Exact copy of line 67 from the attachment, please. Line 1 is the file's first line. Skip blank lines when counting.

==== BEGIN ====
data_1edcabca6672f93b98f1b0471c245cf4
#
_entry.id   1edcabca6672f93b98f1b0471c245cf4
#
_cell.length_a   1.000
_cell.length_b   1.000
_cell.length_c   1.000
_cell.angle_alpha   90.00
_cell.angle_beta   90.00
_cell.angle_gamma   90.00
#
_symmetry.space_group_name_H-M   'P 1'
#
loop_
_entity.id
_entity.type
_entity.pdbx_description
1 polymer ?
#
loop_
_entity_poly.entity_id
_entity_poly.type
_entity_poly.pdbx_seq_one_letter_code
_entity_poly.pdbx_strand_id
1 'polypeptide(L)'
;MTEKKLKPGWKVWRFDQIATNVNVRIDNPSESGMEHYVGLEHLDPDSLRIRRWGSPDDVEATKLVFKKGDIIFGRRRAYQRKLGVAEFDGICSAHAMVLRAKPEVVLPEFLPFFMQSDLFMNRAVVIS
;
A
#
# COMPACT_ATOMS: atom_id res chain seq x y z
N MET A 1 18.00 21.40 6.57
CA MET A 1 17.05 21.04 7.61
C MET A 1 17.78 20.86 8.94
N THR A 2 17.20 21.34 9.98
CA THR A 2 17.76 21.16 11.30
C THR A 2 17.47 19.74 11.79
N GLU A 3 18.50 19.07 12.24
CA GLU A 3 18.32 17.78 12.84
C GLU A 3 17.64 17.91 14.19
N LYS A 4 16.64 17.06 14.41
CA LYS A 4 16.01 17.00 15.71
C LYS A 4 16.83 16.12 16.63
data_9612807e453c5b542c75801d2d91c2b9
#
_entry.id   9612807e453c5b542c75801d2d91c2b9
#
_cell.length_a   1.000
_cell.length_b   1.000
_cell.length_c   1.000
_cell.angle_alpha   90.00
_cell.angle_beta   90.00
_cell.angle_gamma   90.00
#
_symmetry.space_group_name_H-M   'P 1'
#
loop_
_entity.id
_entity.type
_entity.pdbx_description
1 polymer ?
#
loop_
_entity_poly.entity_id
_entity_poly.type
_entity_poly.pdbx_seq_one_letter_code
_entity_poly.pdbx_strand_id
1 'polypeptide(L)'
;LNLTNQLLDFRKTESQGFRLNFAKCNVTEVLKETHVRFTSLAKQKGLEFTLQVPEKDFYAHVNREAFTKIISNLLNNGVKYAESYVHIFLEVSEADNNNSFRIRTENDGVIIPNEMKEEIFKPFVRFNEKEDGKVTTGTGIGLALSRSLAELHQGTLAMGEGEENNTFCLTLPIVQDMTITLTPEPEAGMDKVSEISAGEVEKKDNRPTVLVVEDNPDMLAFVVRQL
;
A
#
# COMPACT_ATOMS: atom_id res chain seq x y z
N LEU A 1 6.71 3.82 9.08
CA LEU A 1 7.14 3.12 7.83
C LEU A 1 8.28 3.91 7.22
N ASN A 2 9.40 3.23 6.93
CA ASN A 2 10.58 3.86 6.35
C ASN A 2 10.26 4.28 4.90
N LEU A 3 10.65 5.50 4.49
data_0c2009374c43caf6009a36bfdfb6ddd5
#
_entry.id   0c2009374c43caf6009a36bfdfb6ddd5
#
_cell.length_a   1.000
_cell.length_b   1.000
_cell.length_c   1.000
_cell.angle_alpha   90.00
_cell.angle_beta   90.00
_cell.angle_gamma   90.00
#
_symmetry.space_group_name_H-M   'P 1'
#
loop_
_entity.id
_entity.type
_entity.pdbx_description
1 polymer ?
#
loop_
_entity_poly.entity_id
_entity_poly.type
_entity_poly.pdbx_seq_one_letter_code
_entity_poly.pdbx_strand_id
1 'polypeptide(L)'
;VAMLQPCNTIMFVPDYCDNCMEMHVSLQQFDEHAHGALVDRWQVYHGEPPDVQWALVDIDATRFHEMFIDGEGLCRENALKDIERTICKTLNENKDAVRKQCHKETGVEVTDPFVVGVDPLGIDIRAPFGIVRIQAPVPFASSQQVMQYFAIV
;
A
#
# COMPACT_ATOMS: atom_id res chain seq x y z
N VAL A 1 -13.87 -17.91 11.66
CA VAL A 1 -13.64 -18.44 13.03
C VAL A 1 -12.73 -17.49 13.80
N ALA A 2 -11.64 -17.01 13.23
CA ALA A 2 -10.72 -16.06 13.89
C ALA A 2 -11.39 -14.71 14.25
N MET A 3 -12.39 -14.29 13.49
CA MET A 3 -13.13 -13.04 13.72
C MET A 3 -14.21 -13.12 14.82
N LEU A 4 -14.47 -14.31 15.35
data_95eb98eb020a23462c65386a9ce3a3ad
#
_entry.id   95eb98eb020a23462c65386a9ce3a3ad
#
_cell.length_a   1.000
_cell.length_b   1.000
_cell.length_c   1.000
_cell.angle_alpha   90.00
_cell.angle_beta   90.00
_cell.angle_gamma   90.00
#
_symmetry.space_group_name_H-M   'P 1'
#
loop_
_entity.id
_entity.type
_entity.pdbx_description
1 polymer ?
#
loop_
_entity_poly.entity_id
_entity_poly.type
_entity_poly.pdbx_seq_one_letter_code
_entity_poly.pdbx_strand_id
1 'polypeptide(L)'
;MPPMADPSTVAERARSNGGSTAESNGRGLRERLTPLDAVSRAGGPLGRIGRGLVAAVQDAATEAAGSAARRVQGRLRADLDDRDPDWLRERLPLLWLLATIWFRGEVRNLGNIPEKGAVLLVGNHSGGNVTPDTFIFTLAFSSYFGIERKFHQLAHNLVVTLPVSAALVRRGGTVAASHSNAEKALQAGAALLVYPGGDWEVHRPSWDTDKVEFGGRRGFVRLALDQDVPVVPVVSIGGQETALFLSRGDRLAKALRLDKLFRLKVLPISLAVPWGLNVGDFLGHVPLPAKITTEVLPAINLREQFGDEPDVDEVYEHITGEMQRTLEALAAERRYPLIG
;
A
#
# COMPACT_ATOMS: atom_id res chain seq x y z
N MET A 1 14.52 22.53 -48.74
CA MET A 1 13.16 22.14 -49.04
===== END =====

1 'polypeptide(L)'